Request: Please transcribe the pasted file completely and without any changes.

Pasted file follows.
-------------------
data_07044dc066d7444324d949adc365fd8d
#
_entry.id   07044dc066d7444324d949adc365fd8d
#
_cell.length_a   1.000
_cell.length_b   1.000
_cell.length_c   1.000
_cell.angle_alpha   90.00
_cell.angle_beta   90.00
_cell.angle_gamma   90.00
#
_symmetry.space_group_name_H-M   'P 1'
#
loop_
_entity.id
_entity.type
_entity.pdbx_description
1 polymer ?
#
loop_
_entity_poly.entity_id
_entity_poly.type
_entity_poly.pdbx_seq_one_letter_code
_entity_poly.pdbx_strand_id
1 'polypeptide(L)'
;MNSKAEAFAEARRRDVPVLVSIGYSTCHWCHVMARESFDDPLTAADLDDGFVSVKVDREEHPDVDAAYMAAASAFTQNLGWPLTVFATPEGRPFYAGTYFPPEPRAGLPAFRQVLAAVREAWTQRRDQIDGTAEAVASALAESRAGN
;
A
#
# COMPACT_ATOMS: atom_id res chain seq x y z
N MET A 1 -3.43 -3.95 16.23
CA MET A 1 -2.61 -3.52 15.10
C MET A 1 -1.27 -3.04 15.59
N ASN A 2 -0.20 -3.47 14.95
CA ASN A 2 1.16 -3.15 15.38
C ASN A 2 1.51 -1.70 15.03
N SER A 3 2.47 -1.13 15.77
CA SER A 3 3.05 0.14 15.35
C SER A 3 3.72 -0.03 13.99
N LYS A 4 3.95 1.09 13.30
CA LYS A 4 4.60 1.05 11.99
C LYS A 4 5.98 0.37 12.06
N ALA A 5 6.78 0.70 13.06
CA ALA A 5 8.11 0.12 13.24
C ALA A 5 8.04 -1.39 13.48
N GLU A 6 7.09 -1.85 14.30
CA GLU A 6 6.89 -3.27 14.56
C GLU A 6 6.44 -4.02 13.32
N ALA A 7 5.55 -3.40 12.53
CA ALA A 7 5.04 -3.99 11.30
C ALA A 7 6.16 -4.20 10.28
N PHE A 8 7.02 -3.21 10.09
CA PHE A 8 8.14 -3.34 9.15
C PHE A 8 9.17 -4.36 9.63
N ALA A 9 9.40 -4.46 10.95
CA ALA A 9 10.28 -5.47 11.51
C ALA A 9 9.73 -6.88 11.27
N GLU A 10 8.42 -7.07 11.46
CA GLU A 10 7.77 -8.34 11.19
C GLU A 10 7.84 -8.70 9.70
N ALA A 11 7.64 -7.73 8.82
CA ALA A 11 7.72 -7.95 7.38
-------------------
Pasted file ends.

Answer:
data_07044dc066d7444324d949adc365fd8d
#
_entry.id   07044dc066d7444324d949adc365fd8d
#
_cell.length_a   1.000
_cell.length_b   1.000
_cell.length_c   1.000
_cell.angle_alpha   90.00
_cell.angle_beta   90.00
_cell.angle_gamma   90.00
#
_symmetry.space_group_name_H-M   'P 1'
#
loop_
_entity.id
_entity.type
_entity.pdbx_description
1 polymer ?
#
loop_
_entity_poly.entity_id
_entity_poly.type
_entity_poly.pdbx_seq_one_letter_code
_entity_poly.pdbx_strand_id
1 'polypeptide(L)'
;MNSKAEAFAEARRRDVPVLVSIGYSTCHWCHVMARESFDDPLTAADLDDGFVSVKVDREEHPDVDAAYMAAASAFTQNLGWPLTVFATPEGRPFYAGTYFPPEPRAGLPAFRQVLAAVREAWTQRRDQIDGTAEAVASALAESRAGN
;
A
#
# COMPACT_ATOMS: atom_id res chain seq x y z
N MET A 1 -3.43 -3.95 16.23
CA MET A 1 -2.61 -3.52 15.10
C MET A 1 -1.27 -3.04 15.59
N ASN A 2 -0.20 -3.47 14.95
CA ASN A 2 1.16 -3.15 15.38
C ASN A 2 1.51 -1.70 15.03
N SER A 3 2.47 -1.13 15.77
CA SER A 3 3.05 0.14 15.35
C SER A 3 3.72 -0.03 13.99
N LYS A 4 3.95 1.09 13.30
CA LYS A 4 4.60 1.05 11.99
C LYS A 4 5.98 0.37 12.06
N ALA A 5 6.78 0.70 13.06
CA ALA A 5 8.11 0.12 13.24
C ALA A 5 8.04 -1.39 13.48
N GLU A 6 7.09 -1.85 14.30
CA GLU A 6 6.89 -3.27 14.56
C GLU A 6 6.44 -4.02 13.32
N ALA A 7 5.55 -3.40 12.53
CA ALA A 7 5.04 -3.99 11.30
C ALA A 7 6.16 -4.20 10.28
N PHE A 8 7.02 -3.21 10.09
CA PHE A 8 8.14 -3.34 9.15
C PHE A 8 9.17 -4.36 9.63
N ALA A 9 9.40 -4.46 10.95
CA ALA A 9 10.28 -5.47 11.51
C ALA A 9 9.73 -6.88 11.27
N GLU A 10 8.42 -7.07 11.46
CA GLU A 10 7.77 -8.34 11.19
C GLU A 10 7.84 -8.70 9.70
N ALA A 11 7.64 -7.73 8.82
CA ALA A 11 7.72 -7.95 7.38